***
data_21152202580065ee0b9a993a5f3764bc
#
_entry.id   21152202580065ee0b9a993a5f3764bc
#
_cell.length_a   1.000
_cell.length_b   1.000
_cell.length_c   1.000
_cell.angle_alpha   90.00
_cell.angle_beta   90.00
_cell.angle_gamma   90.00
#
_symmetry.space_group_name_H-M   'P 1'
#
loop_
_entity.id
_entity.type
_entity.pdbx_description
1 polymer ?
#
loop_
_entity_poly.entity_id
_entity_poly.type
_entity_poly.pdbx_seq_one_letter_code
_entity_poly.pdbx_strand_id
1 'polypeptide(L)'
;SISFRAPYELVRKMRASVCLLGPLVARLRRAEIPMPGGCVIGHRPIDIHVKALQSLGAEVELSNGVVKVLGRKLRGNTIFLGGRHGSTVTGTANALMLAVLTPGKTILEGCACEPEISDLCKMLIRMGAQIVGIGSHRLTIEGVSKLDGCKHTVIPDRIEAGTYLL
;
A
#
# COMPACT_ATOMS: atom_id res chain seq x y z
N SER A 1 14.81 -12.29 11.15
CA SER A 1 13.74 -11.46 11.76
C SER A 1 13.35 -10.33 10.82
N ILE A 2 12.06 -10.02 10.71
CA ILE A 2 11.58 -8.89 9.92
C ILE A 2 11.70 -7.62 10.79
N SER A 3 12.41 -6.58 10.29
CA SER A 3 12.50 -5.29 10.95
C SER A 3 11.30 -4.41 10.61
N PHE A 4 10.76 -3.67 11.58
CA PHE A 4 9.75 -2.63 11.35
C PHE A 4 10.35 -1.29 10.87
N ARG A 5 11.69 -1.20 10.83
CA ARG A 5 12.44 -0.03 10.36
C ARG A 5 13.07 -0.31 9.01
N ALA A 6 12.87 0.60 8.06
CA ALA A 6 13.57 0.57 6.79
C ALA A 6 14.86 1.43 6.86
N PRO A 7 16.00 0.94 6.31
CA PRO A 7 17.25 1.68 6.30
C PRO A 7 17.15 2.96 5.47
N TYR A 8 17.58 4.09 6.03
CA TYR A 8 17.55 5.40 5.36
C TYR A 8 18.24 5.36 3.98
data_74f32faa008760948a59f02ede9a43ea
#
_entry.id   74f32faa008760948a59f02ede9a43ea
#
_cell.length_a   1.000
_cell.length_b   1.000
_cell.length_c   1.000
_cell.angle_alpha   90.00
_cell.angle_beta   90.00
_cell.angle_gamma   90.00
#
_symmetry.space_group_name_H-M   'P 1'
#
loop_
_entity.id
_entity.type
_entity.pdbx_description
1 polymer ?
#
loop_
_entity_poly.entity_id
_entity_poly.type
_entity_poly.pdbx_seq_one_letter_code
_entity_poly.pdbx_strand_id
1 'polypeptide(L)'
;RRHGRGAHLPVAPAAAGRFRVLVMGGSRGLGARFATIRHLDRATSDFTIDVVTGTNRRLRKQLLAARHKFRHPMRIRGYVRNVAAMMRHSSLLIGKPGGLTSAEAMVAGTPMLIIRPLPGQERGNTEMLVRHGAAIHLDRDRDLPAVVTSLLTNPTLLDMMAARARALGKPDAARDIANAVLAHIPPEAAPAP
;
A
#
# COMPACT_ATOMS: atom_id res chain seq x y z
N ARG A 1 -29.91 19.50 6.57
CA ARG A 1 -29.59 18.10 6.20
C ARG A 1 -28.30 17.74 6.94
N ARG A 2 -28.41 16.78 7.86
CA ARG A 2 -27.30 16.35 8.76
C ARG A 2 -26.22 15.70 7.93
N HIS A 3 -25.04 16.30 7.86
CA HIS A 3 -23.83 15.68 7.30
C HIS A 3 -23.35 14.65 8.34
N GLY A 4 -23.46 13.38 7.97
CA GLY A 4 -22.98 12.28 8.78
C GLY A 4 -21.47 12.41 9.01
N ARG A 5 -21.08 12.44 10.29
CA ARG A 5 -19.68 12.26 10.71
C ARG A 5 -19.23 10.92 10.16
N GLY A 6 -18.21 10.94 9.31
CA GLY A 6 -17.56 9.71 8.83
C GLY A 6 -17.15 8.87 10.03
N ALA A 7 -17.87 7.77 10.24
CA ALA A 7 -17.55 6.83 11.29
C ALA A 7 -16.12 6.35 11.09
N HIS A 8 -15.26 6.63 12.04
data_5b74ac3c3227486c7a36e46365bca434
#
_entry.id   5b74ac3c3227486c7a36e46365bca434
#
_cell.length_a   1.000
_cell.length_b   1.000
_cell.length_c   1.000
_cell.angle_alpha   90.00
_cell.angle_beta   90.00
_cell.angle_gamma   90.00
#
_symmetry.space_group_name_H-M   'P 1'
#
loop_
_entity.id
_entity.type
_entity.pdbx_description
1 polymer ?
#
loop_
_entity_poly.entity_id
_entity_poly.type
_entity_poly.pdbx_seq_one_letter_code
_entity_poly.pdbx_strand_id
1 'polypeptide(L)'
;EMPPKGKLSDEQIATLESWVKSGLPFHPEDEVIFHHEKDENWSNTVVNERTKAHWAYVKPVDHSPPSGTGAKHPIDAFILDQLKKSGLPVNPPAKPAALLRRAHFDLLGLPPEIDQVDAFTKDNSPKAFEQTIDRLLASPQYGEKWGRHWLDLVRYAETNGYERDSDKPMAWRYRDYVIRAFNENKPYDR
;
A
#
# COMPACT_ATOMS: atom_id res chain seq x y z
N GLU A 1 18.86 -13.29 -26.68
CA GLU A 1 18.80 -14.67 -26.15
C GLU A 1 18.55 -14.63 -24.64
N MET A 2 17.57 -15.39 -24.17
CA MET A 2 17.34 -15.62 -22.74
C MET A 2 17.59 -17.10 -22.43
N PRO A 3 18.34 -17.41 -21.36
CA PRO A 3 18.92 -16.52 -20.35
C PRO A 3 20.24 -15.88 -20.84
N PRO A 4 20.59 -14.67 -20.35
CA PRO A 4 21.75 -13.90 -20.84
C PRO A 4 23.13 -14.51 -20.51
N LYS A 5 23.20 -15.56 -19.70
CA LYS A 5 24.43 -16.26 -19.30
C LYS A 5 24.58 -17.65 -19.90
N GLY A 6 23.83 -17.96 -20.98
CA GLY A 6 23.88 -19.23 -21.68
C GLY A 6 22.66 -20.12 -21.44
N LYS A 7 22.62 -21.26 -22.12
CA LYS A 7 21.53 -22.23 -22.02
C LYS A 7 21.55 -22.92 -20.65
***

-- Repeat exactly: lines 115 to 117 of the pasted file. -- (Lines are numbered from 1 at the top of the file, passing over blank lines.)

_cell.angle_beta   90.00
_cell.angle_gamma   90.00
#